Note that Elsevier’s initial response suggests that I might have been incorrect in my assertion that this article should be open access and should NOT be on sale to readers.

I am a scientist. I make statements based upon evidence. I am no fool. But Elsevier seem to think I am.

The second response: admit to one error but clearly deny any further extent

Three days later Elsevier admitted that I was correct – the Wellcome Trust had in fact already paid Elsevier £2,168.08 many years ago to make this article open access, it should have been open access at their website, and should NOT be on sale to anyone.

Hi Ross, this has taken a little time to bottom out but indeed the article should be OA. In 2013 you may recall we initiated an exercise to add/correct and generally clean up OA license information on articles.  This article was part of that exercise, and a little unusual: we had invoiced the author, and then the institution wanted to receive the invoice but in a different currency, so the original  article invoice was unpaid during the cleaning exercise.

Our normal practice is to publish articles OA, but to move them back behind the firewall if after a grace period the invoice remains unpaid.  So it was picked up as an article with an unpaid APC and moved behind the firewall.  We’ve gone through the system, this is the only article affected. There’s nothing malicious about what happened here, and we’ll be reimbursing the institution’s APC, and your PPV charge.  We will also run a check to see if anyone else paid PPV for this article and if so reimburse them as well.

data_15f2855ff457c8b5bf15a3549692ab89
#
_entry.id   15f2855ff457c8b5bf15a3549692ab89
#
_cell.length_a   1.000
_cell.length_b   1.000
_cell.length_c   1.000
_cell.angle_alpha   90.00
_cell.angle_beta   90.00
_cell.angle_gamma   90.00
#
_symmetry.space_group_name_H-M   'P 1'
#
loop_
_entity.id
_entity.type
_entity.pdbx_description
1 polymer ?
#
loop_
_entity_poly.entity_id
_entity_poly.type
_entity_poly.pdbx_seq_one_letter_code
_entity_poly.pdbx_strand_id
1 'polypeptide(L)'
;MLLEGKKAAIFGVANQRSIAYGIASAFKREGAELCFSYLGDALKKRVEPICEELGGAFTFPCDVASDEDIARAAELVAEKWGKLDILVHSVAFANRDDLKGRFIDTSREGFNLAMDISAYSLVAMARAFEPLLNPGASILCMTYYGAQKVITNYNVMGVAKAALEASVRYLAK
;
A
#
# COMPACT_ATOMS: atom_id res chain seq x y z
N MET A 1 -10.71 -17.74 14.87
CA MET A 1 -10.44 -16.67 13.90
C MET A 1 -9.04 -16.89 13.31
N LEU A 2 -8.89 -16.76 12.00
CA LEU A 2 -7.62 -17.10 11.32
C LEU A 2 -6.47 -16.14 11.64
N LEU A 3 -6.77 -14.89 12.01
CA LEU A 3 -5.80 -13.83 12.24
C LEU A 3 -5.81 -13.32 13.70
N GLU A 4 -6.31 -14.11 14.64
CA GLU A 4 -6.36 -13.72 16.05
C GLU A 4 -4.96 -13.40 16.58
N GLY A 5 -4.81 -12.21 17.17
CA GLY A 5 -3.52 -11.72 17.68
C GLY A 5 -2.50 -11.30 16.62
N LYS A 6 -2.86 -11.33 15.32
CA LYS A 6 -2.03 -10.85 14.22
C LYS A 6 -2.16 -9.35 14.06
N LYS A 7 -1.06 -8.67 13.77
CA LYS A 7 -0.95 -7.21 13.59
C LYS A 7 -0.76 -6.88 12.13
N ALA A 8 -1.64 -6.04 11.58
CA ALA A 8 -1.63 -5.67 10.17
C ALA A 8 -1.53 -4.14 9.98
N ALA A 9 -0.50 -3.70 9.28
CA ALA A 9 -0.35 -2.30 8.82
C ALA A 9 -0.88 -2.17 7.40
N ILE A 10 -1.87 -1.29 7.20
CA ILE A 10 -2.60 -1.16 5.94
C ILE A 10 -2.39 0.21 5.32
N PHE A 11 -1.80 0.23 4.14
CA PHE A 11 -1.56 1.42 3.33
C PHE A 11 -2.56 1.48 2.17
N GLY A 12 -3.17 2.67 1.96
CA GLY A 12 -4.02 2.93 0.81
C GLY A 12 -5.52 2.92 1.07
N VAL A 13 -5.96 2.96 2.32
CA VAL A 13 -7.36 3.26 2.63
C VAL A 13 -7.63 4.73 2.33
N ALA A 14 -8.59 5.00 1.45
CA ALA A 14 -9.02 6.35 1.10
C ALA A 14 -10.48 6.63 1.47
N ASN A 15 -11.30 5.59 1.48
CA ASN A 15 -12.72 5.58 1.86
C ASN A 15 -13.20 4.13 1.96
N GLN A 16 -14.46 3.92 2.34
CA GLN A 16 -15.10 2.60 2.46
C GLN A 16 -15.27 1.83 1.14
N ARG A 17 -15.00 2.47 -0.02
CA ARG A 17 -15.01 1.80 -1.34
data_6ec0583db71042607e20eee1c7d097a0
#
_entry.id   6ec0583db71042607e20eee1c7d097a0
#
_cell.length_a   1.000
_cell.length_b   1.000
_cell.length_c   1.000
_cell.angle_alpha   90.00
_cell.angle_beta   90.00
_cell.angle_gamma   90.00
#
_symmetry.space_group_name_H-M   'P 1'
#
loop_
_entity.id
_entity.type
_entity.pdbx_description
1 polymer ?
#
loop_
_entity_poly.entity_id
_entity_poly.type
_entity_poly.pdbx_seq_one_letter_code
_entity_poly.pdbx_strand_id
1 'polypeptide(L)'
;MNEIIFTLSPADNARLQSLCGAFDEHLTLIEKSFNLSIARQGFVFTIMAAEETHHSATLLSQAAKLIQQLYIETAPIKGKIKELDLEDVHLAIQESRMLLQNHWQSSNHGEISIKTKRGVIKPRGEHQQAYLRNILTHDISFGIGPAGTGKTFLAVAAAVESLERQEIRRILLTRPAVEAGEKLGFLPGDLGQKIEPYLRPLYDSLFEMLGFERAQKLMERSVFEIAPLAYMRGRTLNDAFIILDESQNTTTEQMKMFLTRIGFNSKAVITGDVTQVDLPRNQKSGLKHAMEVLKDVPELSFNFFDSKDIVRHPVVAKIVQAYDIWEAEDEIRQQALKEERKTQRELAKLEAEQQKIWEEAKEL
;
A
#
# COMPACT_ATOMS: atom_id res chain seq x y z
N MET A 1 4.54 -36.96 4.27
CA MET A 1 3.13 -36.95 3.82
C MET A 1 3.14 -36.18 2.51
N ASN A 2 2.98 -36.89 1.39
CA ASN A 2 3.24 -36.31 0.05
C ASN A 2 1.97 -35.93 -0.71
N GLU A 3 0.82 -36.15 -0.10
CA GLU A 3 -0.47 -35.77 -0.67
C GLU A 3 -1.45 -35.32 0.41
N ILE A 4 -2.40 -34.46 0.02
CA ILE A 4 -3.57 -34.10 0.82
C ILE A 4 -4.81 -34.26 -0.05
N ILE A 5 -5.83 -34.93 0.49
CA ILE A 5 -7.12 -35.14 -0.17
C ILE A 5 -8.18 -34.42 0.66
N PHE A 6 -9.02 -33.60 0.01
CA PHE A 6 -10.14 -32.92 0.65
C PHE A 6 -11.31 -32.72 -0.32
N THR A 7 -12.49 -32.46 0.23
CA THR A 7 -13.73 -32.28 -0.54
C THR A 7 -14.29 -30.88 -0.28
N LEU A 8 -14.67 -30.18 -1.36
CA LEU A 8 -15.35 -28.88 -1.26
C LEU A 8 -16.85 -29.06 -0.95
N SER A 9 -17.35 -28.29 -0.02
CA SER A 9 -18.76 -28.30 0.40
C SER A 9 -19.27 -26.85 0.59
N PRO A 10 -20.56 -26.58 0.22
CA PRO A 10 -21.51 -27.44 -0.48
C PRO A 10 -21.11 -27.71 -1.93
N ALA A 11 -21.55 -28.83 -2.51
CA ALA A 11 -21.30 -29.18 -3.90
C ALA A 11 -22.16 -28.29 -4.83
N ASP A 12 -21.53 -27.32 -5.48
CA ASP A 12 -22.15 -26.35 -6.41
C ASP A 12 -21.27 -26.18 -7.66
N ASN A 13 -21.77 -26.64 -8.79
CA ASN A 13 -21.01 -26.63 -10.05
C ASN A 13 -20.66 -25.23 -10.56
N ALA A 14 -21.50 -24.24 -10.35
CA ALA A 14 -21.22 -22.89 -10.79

— Dr Alicia Wise, Director of Access and Policy, Elsevier | Feb 18 2017 00:03:24 GMT (source)

Within the above statement from Elsevier there is something much more astonishing. Elsevier clearly wants us all to “move along, nothing to see here” by stating that the Mitochondrion article is “the only article affected” by paywalls that shouldn’t be.

But there are more paywalled open access articles at Elsevier journals

Until now I haven’t disclosed publicly that there is at least one other paid-for “open access” Wellcome Trust article that is currently paywalled at an Elsevier journal, despite having been handsomely paid-for to be made open access in perpetuity. It’s at a rather well-known Elsevier journal too; The Lancet. According to data Wellcome Trust has made available, in 2012 they paid Elsevier £5,280.00 to make the article in the screenshot below, open access in perpetuity. In 2017 I find it is on sale at ScienceDirect for $35.95 + VAT. I bought access to it just to verify that it is actually on sale and indeed it is.